The High Court has granted permission for a British child to be taken to the US to live with her half-sister.
The case of Kent County Council v. PA-K and IA (a child) concerned a four year old child referred to as ‘LA’ in court documents. The local authority had applied to be allowed to let LA go and live with an unnamed couple living in the United States. The couple, referred to as Mr & Mrs X, were British citizens but had moved to US for work. In 2003 they adopted the four year-old’s half sister, now aged 10.
The council needed legal permission to ‘remove’ LA (allow her to leave) under the Adoption and Children Act 2002 because the proposal was for her to leave the UK more than a month and also because she had been made the subject of a placement order (granting legal permission to place a child for adoption). LA’s mother had not given consent in writing for the adoption.
Sitting in the Family Division, Mrs Justice Pauffley said in her judgement that there were “powerful welfare arguments” in favour of granting the council’s application.
“IA will be able to live with and grow up alongside her half sister A whom she already refers to as ‘my sister’. Mr and Mrs X are very impressive individuals who will be able to offer IA a safe, secure and nurturing home where all of her physical and emotional needs can be met. IA is ready and able to move now. She has met and begun to engage very favourably with Mr and Mrs X. Any delay could frustrate her development. IA’s mother by reason of her very sad history and mental health difficulties was excluded as a potential carer.”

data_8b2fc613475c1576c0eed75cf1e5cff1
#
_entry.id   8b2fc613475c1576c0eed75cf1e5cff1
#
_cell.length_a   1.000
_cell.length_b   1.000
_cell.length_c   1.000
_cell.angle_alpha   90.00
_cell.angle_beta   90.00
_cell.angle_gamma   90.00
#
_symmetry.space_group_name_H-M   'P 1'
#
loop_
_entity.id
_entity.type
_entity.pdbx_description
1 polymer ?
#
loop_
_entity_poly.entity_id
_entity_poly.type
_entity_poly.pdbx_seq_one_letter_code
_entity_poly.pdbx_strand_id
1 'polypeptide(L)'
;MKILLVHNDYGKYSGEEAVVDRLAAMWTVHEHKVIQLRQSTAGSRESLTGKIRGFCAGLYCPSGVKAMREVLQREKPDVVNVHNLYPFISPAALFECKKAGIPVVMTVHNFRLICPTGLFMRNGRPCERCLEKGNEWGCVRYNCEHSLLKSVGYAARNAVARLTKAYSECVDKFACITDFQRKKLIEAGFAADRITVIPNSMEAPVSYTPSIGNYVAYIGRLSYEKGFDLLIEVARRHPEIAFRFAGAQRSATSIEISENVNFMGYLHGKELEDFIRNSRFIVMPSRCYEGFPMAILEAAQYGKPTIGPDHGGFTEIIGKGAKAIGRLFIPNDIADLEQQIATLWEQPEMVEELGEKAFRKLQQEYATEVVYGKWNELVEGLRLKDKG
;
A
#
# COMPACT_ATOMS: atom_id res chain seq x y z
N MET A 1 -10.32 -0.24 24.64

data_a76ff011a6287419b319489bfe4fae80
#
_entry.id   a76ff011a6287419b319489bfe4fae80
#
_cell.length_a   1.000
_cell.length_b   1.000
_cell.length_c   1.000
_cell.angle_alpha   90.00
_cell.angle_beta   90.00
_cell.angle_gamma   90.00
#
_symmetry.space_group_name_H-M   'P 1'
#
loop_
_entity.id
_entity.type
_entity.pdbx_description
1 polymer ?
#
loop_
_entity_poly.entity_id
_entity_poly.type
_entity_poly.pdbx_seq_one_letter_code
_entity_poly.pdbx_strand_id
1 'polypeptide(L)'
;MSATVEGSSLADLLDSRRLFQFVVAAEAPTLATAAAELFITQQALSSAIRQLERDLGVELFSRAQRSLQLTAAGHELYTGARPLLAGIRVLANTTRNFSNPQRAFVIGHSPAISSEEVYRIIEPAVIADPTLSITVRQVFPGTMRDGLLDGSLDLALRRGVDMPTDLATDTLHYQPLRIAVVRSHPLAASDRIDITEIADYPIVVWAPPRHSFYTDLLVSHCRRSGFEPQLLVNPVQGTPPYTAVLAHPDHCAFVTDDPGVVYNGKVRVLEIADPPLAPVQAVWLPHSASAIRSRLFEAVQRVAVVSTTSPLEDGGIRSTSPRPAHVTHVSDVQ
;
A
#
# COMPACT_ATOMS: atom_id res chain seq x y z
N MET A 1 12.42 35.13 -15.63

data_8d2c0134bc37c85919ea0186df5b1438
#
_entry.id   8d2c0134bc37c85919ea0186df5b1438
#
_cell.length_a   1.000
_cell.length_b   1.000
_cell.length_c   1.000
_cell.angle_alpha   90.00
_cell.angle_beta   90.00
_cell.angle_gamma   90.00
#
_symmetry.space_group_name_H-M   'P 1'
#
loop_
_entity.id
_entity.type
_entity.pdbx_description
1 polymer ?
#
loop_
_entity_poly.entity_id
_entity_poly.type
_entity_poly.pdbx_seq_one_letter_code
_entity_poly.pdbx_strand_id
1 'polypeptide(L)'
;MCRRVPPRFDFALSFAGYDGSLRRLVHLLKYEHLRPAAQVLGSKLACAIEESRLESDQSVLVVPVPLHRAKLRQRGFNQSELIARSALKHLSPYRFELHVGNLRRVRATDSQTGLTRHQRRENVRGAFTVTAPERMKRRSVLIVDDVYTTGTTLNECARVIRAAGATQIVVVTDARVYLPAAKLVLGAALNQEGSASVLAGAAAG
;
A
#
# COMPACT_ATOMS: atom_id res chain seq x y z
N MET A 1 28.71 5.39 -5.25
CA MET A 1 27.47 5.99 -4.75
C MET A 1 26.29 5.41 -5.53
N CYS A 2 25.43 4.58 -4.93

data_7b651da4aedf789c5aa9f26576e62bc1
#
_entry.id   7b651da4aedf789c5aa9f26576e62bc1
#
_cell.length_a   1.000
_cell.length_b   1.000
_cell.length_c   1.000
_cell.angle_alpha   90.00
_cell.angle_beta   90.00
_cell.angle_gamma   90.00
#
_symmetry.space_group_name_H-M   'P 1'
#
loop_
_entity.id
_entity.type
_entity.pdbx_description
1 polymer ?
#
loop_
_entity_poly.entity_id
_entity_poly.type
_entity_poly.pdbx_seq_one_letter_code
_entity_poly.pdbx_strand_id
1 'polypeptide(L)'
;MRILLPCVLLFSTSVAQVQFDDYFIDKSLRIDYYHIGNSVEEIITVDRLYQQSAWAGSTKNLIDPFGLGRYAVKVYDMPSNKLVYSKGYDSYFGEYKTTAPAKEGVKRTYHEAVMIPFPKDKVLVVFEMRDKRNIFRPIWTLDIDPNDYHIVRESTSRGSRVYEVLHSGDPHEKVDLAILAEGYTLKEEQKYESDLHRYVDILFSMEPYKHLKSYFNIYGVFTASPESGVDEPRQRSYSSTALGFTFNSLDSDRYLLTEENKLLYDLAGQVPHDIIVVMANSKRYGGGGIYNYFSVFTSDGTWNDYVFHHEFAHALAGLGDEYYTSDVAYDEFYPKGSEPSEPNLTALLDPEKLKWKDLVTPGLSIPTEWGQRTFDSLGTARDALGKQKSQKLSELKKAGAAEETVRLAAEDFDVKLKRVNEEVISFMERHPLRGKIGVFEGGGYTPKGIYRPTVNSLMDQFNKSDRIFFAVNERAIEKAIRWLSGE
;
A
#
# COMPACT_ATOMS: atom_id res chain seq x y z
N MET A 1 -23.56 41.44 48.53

Mrs Justice Pauffley considered alternative routes to the adoption in a complex the situation, with a British couple ‘habitually resident’ (living) in the US but still legally ‘domiciled’ in the UK (ie still British citizens). Adoption under English law was open to the couple but this would have meant living with LA in the UK for two years before a visa would be granted for the youngster. They could also have applied for adoption under the Hague Convention on Protection of Children and Co-operation in Respect of Intercountry Adoption, an international treaty regulating adoptions involving more than one country, but his option was not an option not open to foreign citizens in the US.
The judge pronounced herself satisfied that Mr and Mrs X intended to remain domiciled in the UK and granted the application, allowing LA to go and live with them in the US for an initial period of one year.